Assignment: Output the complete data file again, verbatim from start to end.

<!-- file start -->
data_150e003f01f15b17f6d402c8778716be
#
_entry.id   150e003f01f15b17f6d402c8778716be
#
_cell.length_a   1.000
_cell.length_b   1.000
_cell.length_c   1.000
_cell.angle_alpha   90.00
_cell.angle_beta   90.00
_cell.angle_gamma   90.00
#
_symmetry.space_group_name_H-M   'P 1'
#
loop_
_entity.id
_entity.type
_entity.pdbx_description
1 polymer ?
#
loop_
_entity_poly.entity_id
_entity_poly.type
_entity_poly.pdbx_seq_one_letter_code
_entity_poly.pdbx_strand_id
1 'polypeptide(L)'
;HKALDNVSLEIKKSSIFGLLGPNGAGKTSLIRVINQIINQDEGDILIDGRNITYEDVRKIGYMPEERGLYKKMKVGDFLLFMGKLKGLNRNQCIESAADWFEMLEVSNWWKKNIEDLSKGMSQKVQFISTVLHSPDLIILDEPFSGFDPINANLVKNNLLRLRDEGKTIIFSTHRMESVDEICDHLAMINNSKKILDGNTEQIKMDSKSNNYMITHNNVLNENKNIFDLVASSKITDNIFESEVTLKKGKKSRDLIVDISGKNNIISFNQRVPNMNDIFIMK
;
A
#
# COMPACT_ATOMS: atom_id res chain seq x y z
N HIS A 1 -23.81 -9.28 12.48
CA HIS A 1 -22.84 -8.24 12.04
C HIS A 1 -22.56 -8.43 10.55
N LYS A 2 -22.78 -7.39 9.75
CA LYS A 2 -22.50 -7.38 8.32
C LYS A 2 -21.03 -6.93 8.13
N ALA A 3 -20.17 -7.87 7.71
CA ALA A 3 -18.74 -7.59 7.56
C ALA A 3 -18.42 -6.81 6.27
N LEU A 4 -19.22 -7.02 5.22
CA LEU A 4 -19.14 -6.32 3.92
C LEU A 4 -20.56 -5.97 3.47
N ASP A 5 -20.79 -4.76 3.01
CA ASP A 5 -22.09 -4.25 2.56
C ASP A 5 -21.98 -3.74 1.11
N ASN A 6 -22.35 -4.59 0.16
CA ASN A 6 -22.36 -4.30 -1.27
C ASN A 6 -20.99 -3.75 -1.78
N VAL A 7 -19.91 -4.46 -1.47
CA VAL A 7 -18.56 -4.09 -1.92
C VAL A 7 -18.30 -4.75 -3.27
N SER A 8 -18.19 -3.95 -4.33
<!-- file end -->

data_150e003f01f15b17f6d402c8778716be
#
_entry.id   150e003f01f15b17f6d402c8778716be
#
_cell.length_a   1.000
_cell.length_b   1.000
_cell.length_c   1.000
_cell.angle_alpha   90.00
_cell.angle_beta   90.00
_cell.angle_gamma   90.00
#
_symmetry.space_group_name_H-M   'P 1'
#
loop_
_entity.id
_entity.type
_entity.pdbx_description
1 polymer ?
#
loop_
_entity_poly.entity_id
_entity_poly.type
_entity_poly.pdbx_seq_one_letter_code
_entity_poly.pdbx_strand_id
1 'polypeptide(L)'
;HKALDNVSLEIKKSSIFGLLGPNGAGKTSLIRVINQIINQDEGDILIDGRNITYEDVRKIGYMPEERGLYKKMKVGDFLLFMGKLKGLNRNQCIESAADWFEMLEVSNWWKKNIEDLSKGMSQKVQFISTVLHSPDLIILDEPFSGFDPINANLVKNNLLRLRDEGKTIIFSTHRMESVDEICDHLAMINNSKKILDGNTEQIKMDSKSNNYMITHNNVLNENKNIFDLVASSKITDNIFESEVTLKKGKKSRDLIVDISGKNNIISFNQRVPNMNDIFIMK
;
A
#
# COMPACT_ATOMS: atom_id res chain seq x y z
N HIS A 1 -23.81 -9.28 12.48
CA HIS A 1 -22.84 -8.24 12.04
C HIS A 1 -22.56 -8.43 10.55
N LYS A 2 -22.78 -7.39 9.75
CA LYS A 2 -22.50 -7.38 8.32
C LYS A 2 -21.03 -6.93 8.13
N ALA A 3 -20.17 -7.87 7.71
CA ALA A 3 -18.74 -7.59 7.56
C ALA A 3 -18.42 -6.81 6.27
N LEU A 4 -19.22 -7.02 5.22
CA LEU A 4 -19.14 -6.32 3.92
C LEU A 4 -20.56 -5.97 3.47
N ASP A 5 -20.79 -4.76 3.01
CA ASP A 5 -22.09 -4.25 2.56
C ASP A 5 -21.98 -3.74 1.11
N ASN A 6 -22.35 -4.59 0.16
CA ASN A 6 -22.36 -4.30 -1.27
C ASN A 6 -20.99 -3.75 -1.78
N VAL A 7 -19.91 -4.46 -1.47
CA VAL A 7 -18.56 -4.09 -1.92
C VAL A 7 -18.30 -4.75 -3.27
N SER A 8 -18.19 -3.95 -4.33